While Ramadan tries to find common values between Islam and European political movements, at the same time he attempts to reinterpret the term jihad. In an apologetic attempt to improve the image of Islam against accusations that it is a religion of violence, he seeks to argue understanding of jihad as a liberation struggle against oppression. Yet even classical Islam defines military jihad as a struggle for liberation from non-Islamic rulers; a necessary means of ending oppression and preserving freedom of religion, albeit under Islamic rule. This idea is similarly expressed in the writings of militant proponents of jihad like Said Qutb, who claims that fighting is necessary for the liberation of mankind from rulers who hinder them from embracing Islam. Qutb declares that real justice and freedom of all religions can only exist in the social, economic and political system of an Islamic state under sharia law. But while militant salafists reduce jihad to warfare with the goal of establishing Islamist rule, Ramadan claims to adhere to a more genuine and comprehensive understanding of jihad, which holds that Islam’s expansion can also be achieved under certain circumstances through non-violent means such as dawa. Furthermore, Ramadan never explicitly claims that liberation from oppression has to ultimately end with creation of an Islamist order. The language he chooses deliberately allows for two readings, both Islamist and humanistic/universal. As he writes, “This jihad is a jihad for life in order to preserve for every human being the rights granted for him/her by the Creator,” which, according to classical understandings of Islam, includes only the Islamic version of human rights. He quotes Surat al-Hajj, verse 40, as proof that jihad struggles to defend the rights of every religion. He fails to mention, however, that this Sura is interpreted from a classical Islamic perspective to mean that the preservation of human rights, and the principle of coexistence, can only be achieved through properly Islamic rule.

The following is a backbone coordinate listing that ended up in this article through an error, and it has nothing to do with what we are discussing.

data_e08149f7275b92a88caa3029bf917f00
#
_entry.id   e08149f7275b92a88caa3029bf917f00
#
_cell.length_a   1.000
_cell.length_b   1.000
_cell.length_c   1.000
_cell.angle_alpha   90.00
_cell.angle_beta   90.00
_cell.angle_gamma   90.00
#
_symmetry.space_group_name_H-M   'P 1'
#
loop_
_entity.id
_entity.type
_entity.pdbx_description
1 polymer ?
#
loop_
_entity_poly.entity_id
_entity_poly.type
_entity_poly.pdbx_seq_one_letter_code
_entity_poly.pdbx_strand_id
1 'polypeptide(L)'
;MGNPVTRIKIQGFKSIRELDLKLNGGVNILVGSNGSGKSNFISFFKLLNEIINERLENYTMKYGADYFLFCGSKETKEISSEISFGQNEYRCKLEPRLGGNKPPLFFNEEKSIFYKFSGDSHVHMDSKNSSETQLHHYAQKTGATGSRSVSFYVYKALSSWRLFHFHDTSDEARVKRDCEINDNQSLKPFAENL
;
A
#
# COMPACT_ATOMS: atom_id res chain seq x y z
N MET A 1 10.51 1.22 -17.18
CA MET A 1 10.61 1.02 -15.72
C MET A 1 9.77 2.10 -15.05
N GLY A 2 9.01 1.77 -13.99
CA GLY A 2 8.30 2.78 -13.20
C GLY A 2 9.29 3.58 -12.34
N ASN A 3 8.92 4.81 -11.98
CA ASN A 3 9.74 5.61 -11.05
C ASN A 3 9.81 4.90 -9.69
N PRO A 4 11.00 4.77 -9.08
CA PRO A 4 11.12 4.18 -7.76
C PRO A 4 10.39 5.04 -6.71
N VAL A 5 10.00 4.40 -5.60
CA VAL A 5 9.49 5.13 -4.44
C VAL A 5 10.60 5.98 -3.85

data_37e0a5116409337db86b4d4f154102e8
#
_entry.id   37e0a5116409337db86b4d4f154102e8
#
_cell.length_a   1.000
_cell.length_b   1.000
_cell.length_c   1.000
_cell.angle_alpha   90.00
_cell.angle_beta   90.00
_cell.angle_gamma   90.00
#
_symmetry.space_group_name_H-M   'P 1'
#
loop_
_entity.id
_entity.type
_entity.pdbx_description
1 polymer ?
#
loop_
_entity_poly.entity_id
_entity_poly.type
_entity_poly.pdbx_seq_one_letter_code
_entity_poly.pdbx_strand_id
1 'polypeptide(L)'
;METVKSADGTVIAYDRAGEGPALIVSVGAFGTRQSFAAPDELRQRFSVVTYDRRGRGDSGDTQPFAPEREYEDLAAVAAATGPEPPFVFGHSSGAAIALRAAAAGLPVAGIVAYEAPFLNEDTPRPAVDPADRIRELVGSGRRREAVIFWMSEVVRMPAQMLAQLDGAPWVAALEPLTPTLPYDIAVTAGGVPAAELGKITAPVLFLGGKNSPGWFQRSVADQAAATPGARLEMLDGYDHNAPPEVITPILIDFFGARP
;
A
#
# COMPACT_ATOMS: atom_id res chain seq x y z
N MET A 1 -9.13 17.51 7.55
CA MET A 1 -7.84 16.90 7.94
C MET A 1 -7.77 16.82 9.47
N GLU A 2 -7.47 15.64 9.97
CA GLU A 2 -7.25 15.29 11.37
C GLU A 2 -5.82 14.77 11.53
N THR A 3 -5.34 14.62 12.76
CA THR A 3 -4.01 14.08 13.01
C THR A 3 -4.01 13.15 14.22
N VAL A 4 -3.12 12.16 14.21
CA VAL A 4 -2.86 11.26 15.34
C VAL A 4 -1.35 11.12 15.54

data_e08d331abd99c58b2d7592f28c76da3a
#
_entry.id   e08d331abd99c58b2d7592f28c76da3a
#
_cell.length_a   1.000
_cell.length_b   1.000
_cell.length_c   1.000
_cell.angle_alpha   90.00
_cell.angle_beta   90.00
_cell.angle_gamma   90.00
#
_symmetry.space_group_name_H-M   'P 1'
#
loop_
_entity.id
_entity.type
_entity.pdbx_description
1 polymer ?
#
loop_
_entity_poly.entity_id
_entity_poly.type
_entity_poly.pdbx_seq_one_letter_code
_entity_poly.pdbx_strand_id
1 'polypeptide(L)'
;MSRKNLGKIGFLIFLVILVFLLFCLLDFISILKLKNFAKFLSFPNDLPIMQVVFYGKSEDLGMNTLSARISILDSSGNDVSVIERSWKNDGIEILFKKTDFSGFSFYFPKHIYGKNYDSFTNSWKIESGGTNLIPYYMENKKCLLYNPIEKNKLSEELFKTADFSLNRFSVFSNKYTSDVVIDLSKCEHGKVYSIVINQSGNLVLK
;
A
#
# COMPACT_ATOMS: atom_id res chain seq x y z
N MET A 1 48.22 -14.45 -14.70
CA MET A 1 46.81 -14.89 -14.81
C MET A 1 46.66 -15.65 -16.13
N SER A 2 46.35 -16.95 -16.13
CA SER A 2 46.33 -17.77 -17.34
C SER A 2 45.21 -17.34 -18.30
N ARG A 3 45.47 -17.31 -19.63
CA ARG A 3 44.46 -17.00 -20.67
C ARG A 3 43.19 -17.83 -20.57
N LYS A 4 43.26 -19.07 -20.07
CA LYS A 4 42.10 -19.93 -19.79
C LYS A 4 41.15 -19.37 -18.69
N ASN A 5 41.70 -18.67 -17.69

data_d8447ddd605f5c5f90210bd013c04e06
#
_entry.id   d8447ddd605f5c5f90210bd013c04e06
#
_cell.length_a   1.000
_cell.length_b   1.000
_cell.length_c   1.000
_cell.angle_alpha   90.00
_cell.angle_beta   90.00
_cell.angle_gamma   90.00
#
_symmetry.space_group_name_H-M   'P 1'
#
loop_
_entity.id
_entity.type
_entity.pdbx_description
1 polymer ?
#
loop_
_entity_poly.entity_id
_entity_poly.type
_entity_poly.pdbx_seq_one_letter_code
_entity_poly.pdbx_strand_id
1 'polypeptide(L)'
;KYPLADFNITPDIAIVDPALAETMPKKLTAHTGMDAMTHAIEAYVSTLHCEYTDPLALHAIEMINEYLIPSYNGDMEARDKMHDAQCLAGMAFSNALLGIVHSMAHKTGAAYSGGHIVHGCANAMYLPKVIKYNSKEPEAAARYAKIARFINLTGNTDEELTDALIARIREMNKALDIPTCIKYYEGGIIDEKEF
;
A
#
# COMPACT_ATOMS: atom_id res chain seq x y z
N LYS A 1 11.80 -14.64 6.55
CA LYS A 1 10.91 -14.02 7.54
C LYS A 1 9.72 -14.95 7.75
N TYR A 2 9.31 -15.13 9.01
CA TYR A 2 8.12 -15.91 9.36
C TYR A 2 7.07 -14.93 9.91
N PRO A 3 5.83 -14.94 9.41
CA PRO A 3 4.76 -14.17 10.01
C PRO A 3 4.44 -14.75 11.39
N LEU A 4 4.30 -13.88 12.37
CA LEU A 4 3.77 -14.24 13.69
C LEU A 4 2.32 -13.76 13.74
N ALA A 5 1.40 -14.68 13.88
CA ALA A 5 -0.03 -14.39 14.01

Earlier, the author noted that Ramadan’ supports a model for governance consistent with that of the Muslim Brotherhood and which does not include a separation of Church and State:
Another example is his disapproval of the idea of an Islamic state. The problematic term “Islamic state” is not meant to be paraphrased. Instead, Ramadan declares publicly that “there is no Islamic state. To imitate what was done in Medina in the 7th Century is not only a dream, it’s a lie. You can not do it now.”This declaration and others like it are celebrated by some of Ramadan’s Muslim and non-Muslim followers as a radical reform, similar to the division between church and state that emerged during the European enlightenment. But Ramadan’s rejection of an Islamic state does not mean that he supports a division between state and religion, or for that matter, the liberal conception of freedom of religion. He opposes the liberal-reformist stream of Islam, which calls for a strict separation between religion and state, as primarily a product of Western colonialist thinking. These statements may be understood as opposing a theocracy with all decision-making power in the hands of a religious elite, in favor of the shura concept of an “Islamic democracy.” This system grants the whole population a role in the decision-making process, restricted by the framework of sharia. This model also is favored by today’s Muslim Brotherhood. But many critics claim that with the sharia as a basis, there is no place for popular sovereignty and therefore the model does not properly deserve the title of “democracy.”
Tariq Ramadan is perhaps best described as an independent power center within the global Brotherhood with sufficient stature as the son of Said Ramadan, and the grandson of the founder of the Muslim Brotherhood to challenge positions taken by important Brotherhood leaders. His statements and writings have been extensively analyzed and he has been accused by critics of promoting anti-Semitism and fundamentalism, albeit by subtle means. On the other hand, his supporters promote him as as example of an Islamic reformer who is in the forefront of developing a “Euro Islam.” Ramadan is currently professor of Islamic Studies at the University of Oxford’s Faculty of Theology and senior research fellow at St. Antony’s College (Oxford), Dohisha University (Kyoto, Japan) and at the Lokahi Foundation (London).